Wednesday, February 24, 2010

New Data on "the Power of the Purse"

Some interesting and powerful stats on marketing to women from an article by Mayo Seitz media. Full article can be found here:

Women are in the driver’s seat when it comes to the economy.
- Globally, they control about $20 trillion in annual consumer spending, a figure that may grow as much as 40% in the next five years. In aggregate, women represent a growth market more than twice as big as China and India combined.

Just how powerful is the female market?
- In the U.S., women decide $4.3 trillion in consumer spending each year
- Women comprise 51.4% of the U.S. population, but make or influence 85% of all purchasing decisions
- Women make 80% of healthcare decisions and 70% of travel decisions
- Women purchase 65% of new cars and 53% of used cars
- Women make or influence 57% of all electronics purchases
- In 31% of the marriages where women work, they out-earn their husbands
- Single women buy homes at 2.5 times the rate of single men – one out of every five homes purchased (20%) is by a single woman

Tuesday, February 23, 2010

Are Your Marketing to Multi-Minding Women Aged 35 - 55?

If so, some great insights here:

This article covers single women, stay-at-home-moms, working moms, married without children and single without children. Family is a central theme to many of these women. And, let's remember a factor that cuts across all of these women -- they are so busy multi-tasking and multi-minding that they have little time for commercial messages and are almost too busy to shop.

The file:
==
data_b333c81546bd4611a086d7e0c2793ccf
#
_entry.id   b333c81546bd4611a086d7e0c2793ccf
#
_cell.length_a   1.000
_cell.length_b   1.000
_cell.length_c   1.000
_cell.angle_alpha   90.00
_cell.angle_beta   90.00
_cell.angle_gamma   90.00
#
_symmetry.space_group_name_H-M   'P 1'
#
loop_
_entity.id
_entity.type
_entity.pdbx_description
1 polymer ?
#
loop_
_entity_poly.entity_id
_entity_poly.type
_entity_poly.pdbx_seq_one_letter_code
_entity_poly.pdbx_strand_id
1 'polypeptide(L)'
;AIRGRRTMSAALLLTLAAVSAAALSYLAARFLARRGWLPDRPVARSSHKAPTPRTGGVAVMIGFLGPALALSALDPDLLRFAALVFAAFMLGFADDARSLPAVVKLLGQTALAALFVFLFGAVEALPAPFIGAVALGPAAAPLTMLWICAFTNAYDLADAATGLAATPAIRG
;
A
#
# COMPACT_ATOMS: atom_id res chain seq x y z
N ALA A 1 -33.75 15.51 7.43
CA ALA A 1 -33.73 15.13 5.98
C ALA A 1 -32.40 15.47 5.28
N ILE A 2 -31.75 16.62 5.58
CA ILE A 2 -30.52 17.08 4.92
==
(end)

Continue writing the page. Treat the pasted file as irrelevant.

Monday, February 22, 2010

Does Social Media Sell to Women?

A recent article in BRANDWEEK Magazine,, asks "Does Social Sell" and focuses on return of investment, ROI, and how social media measurement continue to be the single greatest challenge to social media adoption by companies.

Many of us are working on ways to better measure social media for clients and just as the industry is evolving so will measurement. In the mean time I'd ask, what's the return on non-investment in social media. The measurement for that one, I think, is easy. It's zero, at best, and loss, of some sort, for sure. Brand that are not part of the social media conversation will be by-passed by brands who are, regardless of proper measurement in the short term

That concept rings true especially for brands that are targeted to women, which covers about 90% of the brands out there. According to research that I feature in my book,, women turn to friends and family, both real and VIRTUAL, 90+ percent of the time for recommendations when they want to make a purchase. If a brand is not a part of the conversation that 90%of its target consumers are having, they can't help but lose, no matter the measured ROI.